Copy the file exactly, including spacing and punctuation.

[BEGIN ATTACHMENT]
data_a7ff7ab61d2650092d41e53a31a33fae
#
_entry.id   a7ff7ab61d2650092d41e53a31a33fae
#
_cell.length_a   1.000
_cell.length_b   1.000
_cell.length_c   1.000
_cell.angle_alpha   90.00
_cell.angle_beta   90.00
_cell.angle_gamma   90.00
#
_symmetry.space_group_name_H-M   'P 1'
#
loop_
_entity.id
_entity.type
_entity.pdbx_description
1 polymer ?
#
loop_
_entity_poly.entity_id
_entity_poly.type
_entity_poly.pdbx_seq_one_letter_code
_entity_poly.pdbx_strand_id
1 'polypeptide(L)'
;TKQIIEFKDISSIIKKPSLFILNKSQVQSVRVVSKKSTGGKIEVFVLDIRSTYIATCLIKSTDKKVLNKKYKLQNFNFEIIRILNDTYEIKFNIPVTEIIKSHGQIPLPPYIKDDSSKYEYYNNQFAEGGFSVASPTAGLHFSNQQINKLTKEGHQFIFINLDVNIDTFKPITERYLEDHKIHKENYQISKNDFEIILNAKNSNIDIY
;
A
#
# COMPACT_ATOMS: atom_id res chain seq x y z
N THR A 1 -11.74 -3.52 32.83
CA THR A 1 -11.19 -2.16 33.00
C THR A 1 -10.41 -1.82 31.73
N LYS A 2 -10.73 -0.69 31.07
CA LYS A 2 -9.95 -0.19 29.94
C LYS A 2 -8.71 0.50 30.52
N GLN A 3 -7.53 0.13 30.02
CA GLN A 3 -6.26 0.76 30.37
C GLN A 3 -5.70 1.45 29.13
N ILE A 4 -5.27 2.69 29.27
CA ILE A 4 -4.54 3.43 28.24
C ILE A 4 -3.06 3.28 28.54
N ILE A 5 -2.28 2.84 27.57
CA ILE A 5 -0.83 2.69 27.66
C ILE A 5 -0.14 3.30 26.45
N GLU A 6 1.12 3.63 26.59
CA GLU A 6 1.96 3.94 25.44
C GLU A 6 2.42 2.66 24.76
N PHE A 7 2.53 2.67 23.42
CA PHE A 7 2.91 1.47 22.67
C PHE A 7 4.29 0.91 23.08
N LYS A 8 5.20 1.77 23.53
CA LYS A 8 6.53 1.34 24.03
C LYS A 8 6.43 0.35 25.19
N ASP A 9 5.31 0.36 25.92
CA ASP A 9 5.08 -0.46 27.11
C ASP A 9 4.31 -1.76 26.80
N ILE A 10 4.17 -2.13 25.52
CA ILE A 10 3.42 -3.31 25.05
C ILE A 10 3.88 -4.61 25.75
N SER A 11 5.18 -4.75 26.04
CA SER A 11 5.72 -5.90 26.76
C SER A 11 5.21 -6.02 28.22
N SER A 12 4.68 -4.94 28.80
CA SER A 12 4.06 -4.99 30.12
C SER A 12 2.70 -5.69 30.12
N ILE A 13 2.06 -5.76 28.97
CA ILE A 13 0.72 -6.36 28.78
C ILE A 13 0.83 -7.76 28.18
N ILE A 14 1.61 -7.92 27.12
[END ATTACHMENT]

data_a7ff7ab61d2650092d41e53a31a33fae
#
_entry.id   a7ff7ab61d2650092d41e53a31a33fae
#
_cell.length_a   1.000
_cell.length_b   1.000
_cell.length_c   1.000
_cell.angle_alpha   90.00
_cell.angle_beta   90.00
_cell.angle_gamma   90.00
#
_symmetry.space_group_name_H-M   'P 1'
#
loop_
_entity.id
_entity.type
_entity.pdbx_description
1 polymer ?
#
loop_
_entity_poly.entity_id
_entity_poly.type
_entity_poly.pdbx_seq_one_letter_code
_entity_poly.pdbx_strand_id
1 'polypeptide(L)'
;TKQIIEFKDISSIIKKPSLFILNKSQVQSVRVVSKKSTGGKIEVFVLDIRSTYIATCLIKSTDKKVLNKKYKLQNFNFEIIRILNDTYEIKFNIPVTEIIKSHGQIPLPPYIKDDSSKYEYYNNQFAEGGFSVASPTAGLHFSNQQINKLTKEGHQFIFINLDVNIDTFKPITERYLEDHKIHKENYQISKNDFEIILNAKNSNIDIY
;
A
#
# COMPACT_ATOMS: atom_id res chain seq x y z
N THR A 1 -11.74 -3.52 32.83
CA THR A 1 -11.19 -2.16 33.00
C THR A 1 -10.41 -1.82 31.73
N LYS A 2 -10.73 -0.69 31.07
CA LYS A 2 -9.95 -0.19 29.94
C LYS A 2 -8.71 0.50 30.52
N GLN A 3 -7.53 0.13 30.02
CA GLN A 3 -6.26 0.76 30.37
C GLN A 3 -5.70 1.45 29.13
N ILE A 4 -5.27 2.69 29.27
CA ILE A 4 -4.54 3.43 28.24
C ILE A 4 -3.06 3.28 28.54
N ILE A 5 -2.28 2.84 27.57
CA ILE A 5 -0.83 2.69 27.66
C ILE A 5 -0.14 3.30 26.45
N GLU A 6 1.12 3.63 26.59
CA GLU A 6 1.96 3.94 25.44
C GLU A 6 2.42 2.66 24.76
N PHE A 7 2.53 2.67 23.42
CA PHE A 7 2.91 1.47 22.67
C PHE A 7 4.29 0.91 23.08
N LYS A 8 5.20 1.77 23.53
CA LYS A 8 6.53 1.34 24.03
C LYS A 8 6.43 0.35 25.19
N ASP A 9 5.31 0.36 25.92
CA ASP A 9 5.08 -0.46 27.11
C ASP A 9 4.31 -1.76 26.80
N ILE A 10 4.17 -2.13 25.52
CA ILE A 10 3.42 -3.31 25.05
C ILE A 10 3.88 -4.61 25.75
N SER A 11 5.18 -4.75 26.04
CA SER A 11 5.72 -5.90 26.76
C SER A 11 5.21 -6.02 28.22
N SER A 12 4.68 -4.94 28.80
CA SER A 12 4.06 -4.99 30.12
C SER A 12 2.70 -5.69 30.12
N ILE A 13 2.06 -5.76 28.97
CA ILE A 13 0.72 -6.36 28.78
C ILE A 13 0.83 -7.76 28.18
N ILE A 14 1.61 -7.92 27.12